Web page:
Another consequence of the technical “over-focus” is that many projects have failed because the business requirements were not correctly identified.

In fact, IT should be explaining to the business how crucial accurate business requirements are, instead of laying the blame on the users for “changing the requirements” or just not knowing as is so often the case.

The customary loose IT attitude to accurate business requirements displays a distinct lack of appreciation for the fact that real businesses change every day and accurate requirements are essential not optional; one misguided piece of programming can mean thousands of unnecessary user actions in a day’s work. Furthermore, IT people should be begging the users to thrash the system at test stage not trying to avoid it as is the case so often.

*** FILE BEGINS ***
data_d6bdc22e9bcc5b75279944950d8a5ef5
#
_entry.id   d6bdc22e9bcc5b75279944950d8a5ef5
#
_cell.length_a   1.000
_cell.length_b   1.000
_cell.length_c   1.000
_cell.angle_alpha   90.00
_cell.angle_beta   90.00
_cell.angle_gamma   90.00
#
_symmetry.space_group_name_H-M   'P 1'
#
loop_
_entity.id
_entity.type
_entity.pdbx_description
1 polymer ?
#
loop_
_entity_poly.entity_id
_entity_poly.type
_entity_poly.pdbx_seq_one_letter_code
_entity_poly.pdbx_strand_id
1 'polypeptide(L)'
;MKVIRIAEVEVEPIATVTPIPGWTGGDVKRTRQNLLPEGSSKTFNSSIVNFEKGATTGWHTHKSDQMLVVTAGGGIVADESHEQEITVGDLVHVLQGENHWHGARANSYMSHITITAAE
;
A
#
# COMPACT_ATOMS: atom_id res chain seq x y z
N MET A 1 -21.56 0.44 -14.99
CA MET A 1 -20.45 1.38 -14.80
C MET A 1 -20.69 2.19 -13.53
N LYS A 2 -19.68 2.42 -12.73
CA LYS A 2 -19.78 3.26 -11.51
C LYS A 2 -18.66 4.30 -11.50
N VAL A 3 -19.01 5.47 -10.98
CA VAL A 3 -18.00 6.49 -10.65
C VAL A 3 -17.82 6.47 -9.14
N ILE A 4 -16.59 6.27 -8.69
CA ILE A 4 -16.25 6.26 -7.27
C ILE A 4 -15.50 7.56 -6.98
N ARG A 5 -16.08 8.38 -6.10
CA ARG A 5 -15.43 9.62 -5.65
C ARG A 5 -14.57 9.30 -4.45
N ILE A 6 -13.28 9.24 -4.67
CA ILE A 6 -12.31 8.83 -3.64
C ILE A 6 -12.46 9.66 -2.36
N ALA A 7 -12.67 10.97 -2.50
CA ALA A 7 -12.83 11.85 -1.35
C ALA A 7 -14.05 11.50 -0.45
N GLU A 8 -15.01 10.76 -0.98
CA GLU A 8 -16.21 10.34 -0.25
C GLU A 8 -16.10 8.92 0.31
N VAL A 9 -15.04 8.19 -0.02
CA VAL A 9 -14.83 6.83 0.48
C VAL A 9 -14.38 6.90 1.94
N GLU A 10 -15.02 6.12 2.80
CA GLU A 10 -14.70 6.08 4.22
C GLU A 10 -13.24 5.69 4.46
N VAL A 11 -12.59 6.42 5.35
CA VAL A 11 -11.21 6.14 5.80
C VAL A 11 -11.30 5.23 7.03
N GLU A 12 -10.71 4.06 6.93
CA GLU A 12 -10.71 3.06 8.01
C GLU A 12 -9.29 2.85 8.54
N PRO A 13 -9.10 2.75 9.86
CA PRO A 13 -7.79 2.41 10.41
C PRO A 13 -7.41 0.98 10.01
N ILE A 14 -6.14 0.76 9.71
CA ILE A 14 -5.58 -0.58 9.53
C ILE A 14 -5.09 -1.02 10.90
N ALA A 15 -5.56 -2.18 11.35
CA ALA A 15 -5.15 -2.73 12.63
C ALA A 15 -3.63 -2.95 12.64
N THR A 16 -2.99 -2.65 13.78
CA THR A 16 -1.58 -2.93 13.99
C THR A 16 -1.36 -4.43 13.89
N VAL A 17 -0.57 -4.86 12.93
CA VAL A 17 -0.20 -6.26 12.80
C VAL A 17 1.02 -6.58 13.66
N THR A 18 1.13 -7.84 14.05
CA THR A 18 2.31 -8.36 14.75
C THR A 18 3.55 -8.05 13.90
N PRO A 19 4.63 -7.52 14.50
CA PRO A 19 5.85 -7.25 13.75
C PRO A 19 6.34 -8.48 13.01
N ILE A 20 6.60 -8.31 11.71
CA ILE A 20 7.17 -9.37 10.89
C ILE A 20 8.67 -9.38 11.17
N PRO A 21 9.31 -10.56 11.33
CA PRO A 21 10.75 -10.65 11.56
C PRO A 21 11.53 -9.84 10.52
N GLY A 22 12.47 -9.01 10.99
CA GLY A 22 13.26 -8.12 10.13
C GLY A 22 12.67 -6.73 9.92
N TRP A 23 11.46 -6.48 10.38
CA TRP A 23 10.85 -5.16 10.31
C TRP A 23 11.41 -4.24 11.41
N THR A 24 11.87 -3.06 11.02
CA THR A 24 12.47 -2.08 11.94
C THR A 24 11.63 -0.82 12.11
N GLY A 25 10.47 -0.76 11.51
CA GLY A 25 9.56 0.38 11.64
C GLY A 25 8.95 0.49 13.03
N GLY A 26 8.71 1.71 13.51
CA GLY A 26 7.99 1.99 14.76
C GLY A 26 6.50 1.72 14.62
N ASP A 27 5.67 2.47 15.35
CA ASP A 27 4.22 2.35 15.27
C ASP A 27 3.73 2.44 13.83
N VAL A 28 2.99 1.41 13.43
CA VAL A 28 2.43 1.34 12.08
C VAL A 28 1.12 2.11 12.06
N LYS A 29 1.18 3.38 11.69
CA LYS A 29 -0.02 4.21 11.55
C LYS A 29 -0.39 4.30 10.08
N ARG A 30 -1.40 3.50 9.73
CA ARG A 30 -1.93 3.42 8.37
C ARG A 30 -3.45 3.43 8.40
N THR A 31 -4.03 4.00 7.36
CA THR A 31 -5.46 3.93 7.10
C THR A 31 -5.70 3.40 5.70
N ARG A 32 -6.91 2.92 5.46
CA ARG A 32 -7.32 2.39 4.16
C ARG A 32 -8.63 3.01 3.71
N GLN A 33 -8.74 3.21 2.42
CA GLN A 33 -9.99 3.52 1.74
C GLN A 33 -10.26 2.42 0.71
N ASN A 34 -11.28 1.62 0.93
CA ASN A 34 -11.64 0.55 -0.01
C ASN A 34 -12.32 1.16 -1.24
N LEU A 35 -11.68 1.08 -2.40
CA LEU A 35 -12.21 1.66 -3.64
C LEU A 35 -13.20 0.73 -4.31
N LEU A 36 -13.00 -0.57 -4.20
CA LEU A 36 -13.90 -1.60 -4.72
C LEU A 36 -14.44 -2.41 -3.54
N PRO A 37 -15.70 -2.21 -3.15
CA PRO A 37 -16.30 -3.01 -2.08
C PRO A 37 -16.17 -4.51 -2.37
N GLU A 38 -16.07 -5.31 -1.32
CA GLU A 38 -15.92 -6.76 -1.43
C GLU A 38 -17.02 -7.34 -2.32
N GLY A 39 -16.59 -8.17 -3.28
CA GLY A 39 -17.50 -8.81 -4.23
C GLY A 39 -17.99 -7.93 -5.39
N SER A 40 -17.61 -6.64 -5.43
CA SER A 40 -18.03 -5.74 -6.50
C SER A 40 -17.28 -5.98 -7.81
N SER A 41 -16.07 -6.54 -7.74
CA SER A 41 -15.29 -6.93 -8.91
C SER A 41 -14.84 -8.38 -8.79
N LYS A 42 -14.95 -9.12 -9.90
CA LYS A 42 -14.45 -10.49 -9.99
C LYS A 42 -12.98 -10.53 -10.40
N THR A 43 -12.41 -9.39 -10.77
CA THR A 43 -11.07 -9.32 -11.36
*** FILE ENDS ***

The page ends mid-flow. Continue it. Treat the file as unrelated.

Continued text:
IT departments would also do well to explain to the business that the development of a computer system will typically involve making the kind of rigorous pre-emptive decisions the business has never had to worry about in the past. Also that businesses must be prepared to second very significant human resources to a project if success is to be achieved.

IT could also benefit from coming clean about the risks and realities.

Many systems are technically too ambitious and expectations unrealistically set. If the business objectives were used as the main criteria rather than IT’s indulgence in using tomorrow’s technology today, dependable results might be achieved with more regularity. Where technology is risky it isn’t technical skills that will have most effect in minimising that risk, it’s sensible objective-driven management.

So what of the hybrid manager who should be able to sort all this out?

Is he or she getting the chance? In other walks of life a problem of two parties failing to communicate is usually resolved by a middle-man.